February 6, 2020
Wouldn’t it be great if you could open a digital wallet and view the sum total of all your rewards programs for hotels, airlines, retailers, pharmacies, and bankcards—all in one place, converted into cash?
What’s more, using the same wallet, you could trade cash for video game points that previously you might only have been able to use to buy, say, a sword—or you could trade points for your Bitcoin.
Formed in August 2018 by the Intercontinental Exchange (ICE)—an operator of global exchanges, clearing houses, and data and listings services—Bakkt intends to do just that, according to a report by Fortune Magazine.
And the company announced this week that it will realize its vision by purchasing a specialist that handles rewards redemptions for America’s biggest sponsors, Bridge2 Solutions of Atlanta.
The deal—announced before the market opened on February 5, Fortune notes—rings the total capitalization for Bakkt, which counts Microsoft and BCB among its investors, to over $1 billion, minting a new digital unicorn.
Bakkt created the first federally regulated cryptocurrency futures exchange in New York last September—a platform that enables institutions to trade Bitcoin on the ICE U.S. Futures market.
But Jeff Sprecher, ICE’s founder and CEO, has always pursued the ultimate goal of transforming the complex payment system requiring merchants to send between 2% and 3% of all purchases to banks, credit card companies, and other intermediaries.
“The legacy payments infrastructure is ripe for disintermediation,” Sprecher told Fortune in an itnerview. “The Internet should make it possible to create a direct payment system that doesn’t use a third-party set of rails. It hit us that making rewards cash-like would be a step in that direction.”
The Bakkt plan addresses a pressing need for the sponsors of big corporate rewards plans, dominated by hotels, airlines, and banks: These companies often have billions of dollars in liabilities sitting on their balance sheets in the form of unused points, Fortune says.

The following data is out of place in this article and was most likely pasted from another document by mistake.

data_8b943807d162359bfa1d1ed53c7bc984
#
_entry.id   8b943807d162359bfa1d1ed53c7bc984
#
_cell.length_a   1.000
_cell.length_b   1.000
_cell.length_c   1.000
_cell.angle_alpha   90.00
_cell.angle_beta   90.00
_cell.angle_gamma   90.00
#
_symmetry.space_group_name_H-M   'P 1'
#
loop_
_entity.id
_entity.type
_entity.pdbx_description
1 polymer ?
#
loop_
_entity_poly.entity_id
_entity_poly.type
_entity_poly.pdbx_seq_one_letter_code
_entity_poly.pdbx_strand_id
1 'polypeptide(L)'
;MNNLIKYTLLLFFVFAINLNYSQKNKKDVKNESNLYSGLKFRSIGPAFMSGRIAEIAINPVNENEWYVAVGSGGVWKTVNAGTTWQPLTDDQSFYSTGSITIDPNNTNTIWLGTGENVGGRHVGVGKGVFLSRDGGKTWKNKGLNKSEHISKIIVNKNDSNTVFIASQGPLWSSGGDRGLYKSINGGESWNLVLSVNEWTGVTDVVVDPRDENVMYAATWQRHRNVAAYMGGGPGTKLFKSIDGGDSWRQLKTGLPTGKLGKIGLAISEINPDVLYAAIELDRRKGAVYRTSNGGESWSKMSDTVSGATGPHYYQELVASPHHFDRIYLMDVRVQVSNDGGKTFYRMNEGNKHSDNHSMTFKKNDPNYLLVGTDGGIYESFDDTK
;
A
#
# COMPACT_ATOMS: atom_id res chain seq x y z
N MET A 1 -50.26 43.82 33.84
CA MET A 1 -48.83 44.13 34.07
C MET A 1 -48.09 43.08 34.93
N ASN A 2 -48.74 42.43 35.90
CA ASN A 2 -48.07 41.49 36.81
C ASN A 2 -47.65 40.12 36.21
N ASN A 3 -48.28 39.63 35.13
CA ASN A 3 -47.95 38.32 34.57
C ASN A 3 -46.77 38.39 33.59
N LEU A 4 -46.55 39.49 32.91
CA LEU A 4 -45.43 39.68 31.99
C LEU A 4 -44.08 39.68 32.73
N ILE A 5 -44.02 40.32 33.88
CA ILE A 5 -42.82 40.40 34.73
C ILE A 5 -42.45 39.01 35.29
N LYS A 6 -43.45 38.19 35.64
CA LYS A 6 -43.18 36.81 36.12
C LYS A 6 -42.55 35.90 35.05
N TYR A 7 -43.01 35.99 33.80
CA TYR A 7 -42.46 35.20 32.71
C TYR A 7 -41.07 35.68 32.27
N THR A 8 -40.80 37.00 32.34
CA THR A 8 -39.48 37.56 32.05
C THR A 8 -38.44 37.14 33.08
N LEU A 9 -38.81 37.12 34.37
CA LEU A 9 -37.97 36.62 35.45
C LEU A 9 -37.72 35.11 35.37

In fact, the major sponsors in the United States, alone, are sitting on a cache valued at $160 billion. In today’s strong economy, travelers are using their airline rewards points at a relatively low rate. But if the economy turns down, consumers could start cashing in heavily, causing a sudden rush of losses for the carriers. Today, points turn over on average at the extremely slow pace of around 30% a year.
According to the Bakkt team, the CFOs they have spoken to are looking for a platform that enables them to better smooth the rates of redemption by offering to purchase points in a marketplace. Companies will offer customers varying dollars per point based mostly on how likely someone is to cash in. If a frequent business traveler uses around 90% of his or her rewards, the airline might pay 2.5 cents a point; if it’s someone who flies from New Jersey to Florida once a year, but yet has lots of points, the airline might pay 1.5 cents.
The market should work, Bakkt CEO Mike Blandina told Fortune, because the sponsors will have the flexibility of setting the price. “Companies are always interested in buying back points at the right price,” says Blandina.
“If you’re at LaGuardia Airport, you could use the card on your iPhone to buy dinner at a restaurant before catching a flight, in cash, or buy perfume in the duty-free shop,” Bridge2 President Larry Wine told Fortune.
According to Bridge2, Loyalty Pay is finding broad acceptance among sponsors and should launch in the next few months, demonstrating willingness on the sponsor side to turn points into currency. But advancing to the product that gathers all rewards in a single wallet, and translates everything to cash, will take longer, though Bakkt isn’t offering a timetable.
Bakkt’s challenge is to show merchants how they can use their savings from going direct—instead of paying the interchange fee of around 2.5% that goes to banks, credit card companies, and the like—to lower prices or provide their own rewards to customers. The numbers are in Bakkt’s favor. What’s unclear is whether retailers are willing to scrap a system that’s been reliable, though expensive, for decades.
Whatever the outcome, the ultimate goal has loads of appeal to those who have sacrificed unused points or can’t buy what they want with the rewards they’ve accumulated.
Research contact: @FortuneMagazine